Coldwell Banker Sea Coast Advantage Blog

It’s National Houseplant Day!


Thank you, humble houseplant, for helping us breathe easy!
Posted: January 10, 2018 by Honor Rudd

Even the subtlest verdant touch can make a room come alive. It is a common practice in home staging to include a little something green here and there, and many of us deck out our offices with houseplants to balance those fluorescent lights with something fresh and vibrant. We learned in grade school that plants turn the carbon dioxide that we exhale into the oxygen our bodies need, but did you know that both houseplants, and the microorganisms that live in their soil, help to remove much more than carbon dioxide from our indoor environment? A NASA study has proven that houseplants can remove a number of volatile compounds from the air we breathe. 

Today, homes and office buildings are designed to be more energy-efficient than those of eras past. According to NASA, “Two of the design changes that improved energy efficiency included superinsulation and reduced fresh air exchange.” Changes in our homes and offices have also included the use of more synthetic materials in the building process, modern synthetic furnishings, and high-tech equipment, all of which have been known to “off-gas” compounds which can cause health problems in humans and their pets. 

Enter the humble houseplant! NASA concluded that ALL of the plants they tested could play a part in “a promising, economical solution to indoor air pollution,” noting that these plants “destroy the pathogenic viruses, bacteria, and the organic chemicals, eventually converting all of these air pollutants into new plant tissue.”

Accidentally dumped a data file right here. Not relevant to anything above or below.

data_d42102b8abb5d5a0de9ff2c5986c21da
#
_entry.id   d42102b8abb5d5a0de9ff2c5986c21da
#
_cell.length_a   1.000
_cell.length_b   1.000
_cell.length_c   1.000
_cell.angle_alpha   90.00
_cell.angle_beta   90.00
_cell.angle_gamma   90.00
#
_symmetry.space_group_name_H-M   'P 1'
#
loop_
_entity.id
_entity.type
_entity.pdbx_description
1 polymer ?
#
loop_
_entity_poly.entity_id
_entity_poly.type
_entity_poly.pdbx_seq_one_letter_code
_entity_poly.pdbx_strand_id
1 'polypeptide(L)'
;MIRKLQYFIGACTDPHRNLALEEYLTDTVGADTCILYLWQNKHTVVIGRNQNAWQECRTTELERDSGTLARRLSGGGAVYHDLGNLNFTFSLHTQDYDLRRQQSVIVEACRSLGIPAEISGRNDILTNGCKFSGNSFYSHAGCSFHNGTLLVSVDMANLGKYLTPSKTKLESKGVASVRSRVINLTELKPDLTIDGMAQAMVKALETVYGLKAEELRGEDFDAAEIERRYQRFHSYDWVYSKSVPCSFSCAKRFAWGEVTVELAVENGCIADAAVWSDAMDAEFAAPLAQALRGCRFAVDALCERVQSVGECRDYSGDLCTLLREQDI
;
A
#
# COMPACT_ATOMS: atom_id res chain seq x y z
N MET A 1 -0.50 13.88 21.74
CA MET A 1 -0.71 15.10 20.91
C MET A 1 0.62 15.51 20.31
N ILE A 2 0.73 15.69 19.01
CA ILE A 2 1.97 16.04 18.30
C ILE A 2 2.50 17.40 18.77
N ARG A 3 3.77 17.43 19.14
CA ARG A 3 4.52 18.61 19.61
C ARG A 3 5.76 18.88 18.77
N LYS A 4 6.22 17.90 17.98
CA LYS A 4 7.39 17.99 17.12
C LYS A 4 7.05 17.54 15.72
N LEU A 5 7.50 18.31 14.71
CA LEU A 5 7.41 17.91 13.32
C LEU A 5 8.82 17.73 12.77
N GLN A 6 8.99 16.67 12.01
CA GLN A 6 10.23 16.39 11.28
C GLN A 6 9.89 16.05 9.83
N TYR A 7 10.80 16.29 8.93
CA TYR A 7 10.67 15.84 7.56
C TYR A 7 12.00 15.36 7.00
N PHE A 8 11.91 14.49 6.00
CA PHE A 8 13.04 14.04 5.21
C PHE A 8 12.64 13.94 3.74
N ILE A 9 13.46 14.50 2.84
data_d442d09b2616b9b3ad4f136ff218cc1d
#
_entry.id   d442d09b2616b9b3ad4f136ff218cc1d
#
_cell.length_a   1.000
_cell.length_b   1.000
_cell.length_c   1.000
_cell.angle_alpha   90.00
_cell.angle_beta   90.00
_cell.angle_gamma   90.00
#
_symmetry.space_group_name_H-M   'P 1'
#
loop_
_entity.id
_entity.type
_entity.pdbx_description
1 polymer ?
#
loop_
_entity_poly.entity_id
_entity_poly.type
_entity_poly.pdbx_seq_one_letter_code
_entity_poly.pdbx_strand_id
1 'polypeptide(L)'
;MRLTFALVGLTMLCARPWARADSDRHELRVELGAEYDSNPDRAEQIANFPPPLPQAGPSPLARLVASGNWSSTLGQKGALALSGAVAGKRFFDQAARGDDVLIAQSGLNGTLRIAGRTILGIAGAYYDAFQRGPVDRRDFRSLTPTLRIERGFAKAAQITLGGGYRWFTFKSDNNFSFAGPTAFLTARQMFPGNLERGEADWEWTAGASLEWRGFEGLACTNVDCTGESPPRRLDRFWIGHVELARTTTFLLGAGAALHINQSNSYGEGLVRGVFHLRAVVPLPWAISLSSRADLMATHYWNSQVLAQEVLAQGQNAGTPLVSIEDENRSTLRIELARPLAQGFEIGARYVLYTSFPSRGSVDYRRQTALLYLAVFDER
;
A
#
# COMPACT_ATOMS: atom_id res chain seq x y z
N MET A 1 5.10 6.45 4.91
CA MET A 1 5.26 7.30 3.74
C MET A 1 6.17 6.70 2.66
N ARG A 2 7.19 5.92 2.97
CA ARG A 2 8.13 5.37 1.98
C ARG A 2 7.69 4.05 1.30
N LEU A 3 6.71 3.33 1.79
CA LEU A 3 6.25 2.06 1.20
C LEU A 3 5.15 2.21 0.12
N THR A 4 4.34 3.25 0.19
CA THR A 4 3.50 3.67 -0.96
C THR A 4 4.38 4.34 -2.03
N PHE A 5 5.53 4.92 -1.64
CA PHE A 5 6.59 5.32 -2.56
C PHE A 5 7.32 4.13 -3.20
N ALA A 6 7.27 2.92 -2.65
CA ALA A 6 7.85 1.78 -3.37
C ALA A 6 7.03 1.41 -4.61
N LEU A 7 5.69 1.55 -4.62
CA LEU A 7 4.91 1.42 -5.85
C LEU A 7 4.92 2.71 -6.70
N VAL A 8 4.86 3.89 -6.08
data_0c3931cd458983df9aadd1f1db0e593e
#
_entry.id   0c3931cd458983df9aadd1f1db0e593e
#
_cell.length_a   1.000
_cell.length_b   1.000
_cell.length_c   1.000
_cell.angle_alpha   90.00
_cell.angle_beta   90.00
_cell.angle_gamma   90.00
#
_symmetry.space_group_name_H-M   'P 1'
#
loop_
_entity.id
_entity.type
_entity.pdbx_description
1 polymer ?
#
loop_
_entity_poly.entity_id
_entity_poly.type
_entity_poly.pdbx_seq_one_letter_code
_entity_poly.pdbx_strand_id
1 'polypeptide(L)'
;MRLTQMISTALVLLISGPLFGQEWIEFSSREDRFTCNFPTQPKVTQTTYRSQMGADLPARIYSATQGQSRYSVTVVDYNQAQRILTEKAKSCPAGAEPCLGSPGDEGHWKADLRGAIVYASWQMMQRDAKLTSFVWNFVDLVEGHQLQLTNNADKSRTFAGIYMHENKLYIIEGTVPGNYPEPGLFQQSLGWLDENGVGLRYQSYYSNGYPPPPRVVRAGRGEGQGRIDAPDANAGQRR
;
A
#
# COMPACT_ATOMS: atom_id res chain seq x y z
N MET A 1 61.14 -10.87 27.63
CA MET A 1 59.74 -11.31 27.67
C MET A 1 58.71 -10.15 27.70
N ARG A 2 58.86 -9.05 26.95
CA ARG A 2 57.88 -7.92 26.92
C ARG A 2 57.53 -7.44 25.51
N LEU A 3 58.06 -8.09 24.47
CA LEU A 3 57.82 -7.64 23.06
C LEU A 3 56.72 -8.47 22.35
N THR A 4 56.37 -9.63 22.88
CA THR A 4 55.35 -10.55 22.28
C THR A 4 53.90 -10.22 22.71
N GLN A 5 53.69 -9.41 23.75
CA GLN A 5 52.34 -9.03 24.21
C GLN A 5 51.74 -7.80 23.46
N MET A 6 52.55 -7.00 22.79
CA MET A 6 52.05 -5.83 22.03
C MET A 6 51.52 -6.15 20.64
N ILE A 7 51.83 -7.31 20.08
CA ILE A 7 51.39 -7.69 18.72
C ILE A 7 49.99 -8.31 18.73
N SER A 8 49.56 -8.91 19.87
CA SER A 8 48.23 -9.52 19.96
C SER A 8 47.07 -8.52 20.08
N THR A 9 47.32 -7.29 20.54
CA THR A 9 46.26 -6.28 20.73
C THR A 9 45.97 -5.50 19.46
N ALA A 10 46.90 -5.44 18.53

Plants used in the study: 
  • Aloe Vera 
  • Bamboo Palm 
  • Banana 
  • Chinese Evergreen 
  • English Ivy 
  • Ficus 
  • Gerbera Daisy 
  • Golden Pothos 
  • Green Spider Plant 
  • Janet Craig 
  • Marginata 
  • Mass Cane/Corn Cane 
  • Mother-in-law’s Tongue 
  • Peace Lily 
  • Philodendron 
  • Pot Mum 

Is your thumb not so green? We have more good news for you--many of the plants tested in the NASA Study are some of the most notably difficult to kill. They require only low light and a little water from time to time, basically benign neglect. Even the nursery neophytes among us can benefit by choosing an aloe, golden pothos, philodendron, or spider plant!

So, head to your local garden center, pick up a little something green, and breathe easy!

Our Agents Suggest: 

Irena KohlerHeather Shargo and Ashley Wilson recommend Pender Pines Garden Center

Jodi Crumpler recommends Pender Pines Garden Center too, but also notes “for succulents and other indoor items, Southern Emporium and Crabby Chic.”

Kelly Sloop suggests The Plant Place, and Irena Kohler agrees, saying “it looks small from outside, but it’s huge.” 

Melanie Cameron likes Carolina Girl Gardens.

Jody Roney’s go to is Old River Farms

Melissa Dunn is a fan of Lou’s Flower World and Vintage Market. “The staff are very knowledgeable & their plants are high quality. I’ve redone several beds at my house myself & took photos of the different areas. They helped me choose plants that work for my yard (trees vs sun etc) & told me exactly how to plant them. Everything turned out great & has lasted several years so far. They’re my go to!” 

Rushell Bongiorno notes that we shouldn’t forget about Lowes, which “has an amazing warranty if you don’t have the green thumb you thought you did.” Peggy Groneman seconded Lowes, she likes the one in Southport. 

Catherine Lea and Susan Jarman like The Transplanted Garden. Catherine notes, “they have these wonderful little fairy people.” 

 

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